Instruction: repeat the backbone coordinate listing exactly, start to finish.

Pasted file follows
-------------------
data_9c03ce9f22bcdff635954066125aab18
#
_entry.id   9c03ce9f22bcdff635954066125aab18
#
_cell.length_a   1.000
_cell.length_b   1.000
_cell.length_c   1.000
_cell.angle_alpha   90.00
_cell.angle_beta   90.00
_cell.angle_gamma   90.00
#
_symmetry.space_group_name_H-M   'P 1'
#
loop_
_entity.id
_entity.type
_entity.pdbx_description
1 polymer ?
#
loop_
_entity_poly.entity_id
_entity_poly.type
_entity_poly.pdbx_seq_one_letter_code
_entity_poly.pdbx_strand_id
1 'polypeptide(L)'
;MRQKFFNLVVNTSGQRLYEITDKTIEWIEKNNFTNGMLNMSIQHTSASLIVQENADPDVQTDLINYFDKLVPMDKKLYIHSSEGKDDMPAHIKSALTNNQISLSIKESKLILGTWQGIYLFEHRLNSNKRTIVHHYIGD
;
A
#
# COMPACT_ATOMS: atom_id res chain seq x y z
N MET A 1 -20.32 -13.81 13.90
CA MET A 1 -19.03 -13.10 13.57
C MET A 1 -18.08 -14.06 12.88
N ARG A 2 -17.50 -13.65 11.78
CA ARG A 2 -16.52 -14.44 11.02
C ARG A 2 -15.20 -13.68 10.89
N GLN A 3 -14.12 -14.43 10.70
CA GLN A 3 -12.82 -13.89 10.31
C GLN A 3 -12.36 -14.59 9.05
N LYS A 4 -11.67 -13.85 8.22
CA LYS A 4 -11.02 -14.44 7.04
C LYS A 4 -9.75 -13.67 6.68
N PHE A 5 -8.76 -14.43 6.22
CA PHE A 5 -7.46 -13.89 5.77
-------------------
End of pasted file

data_9c03ce9f22bcdff635954066125aab18
#
_entry.id   9c03ce9f22bcdff635954066125aab18
#
_cell.length_a   1.000
_cell.length_b   1.000
_cell.length_c   1.000
_cell.angle_alpha   90.00
_cell.angle_beta   90.00
_cell.angle_gamma   90.00
#
_symmetry.space_group_name_H-M   'P 1'
#
loop_
_entity.id
_entity.type
_entity.pdbx_description
1 polymer ?
#
loop_
_entity_poly.entity_id
_entity_poly.type
_entity_poly.pdbx_seq_one_letter_code
_entity_poly.pdbx_strand_id
1 'polypeptide(L)'
;MRQKFFNLVVNTSGQRLYEITDKTIEWIEKNNFTNGMLNMSIQHTSASLIVQENADPDVQTDLINYFDKLVPMDKKLYIHSSEGKDDMPAHIKSALTNNQISLSIKESKLILGTWQGIYLFEHRLNSNKRTIVHHYIGD
;
A
#
# COMPACT_ATOMS: atom_id res chain seq x y z
N MET A 1 -20.32 -13.81 13.90
CA MET A 1 -19.03 -13.10 13.57
C MET A 1 -18.08 -14.06 12.88
N ARG A 2 -17.50 -13.65 11.78
CA ARG A 2 -16.52 -14.44 11.02
C ARG A 2 -15.20 -13.68 10.89
N GLN A 3 -14.12 -14.43 10.70
CA GLN A 3 -12.82 -13.89 10.31
C GLN A 3 -12.36 -14.59 9.05
N LYS A 4 -11.67 -13.85 8.22
CA LYS A 4 -11.02 -14.44 7.04
C LYS A 4 -9.75 -13.67 6.68
N PHE A 5 -8.76 -14.43 6.22
CA PHE A 5 -7.46 -13.89 5.77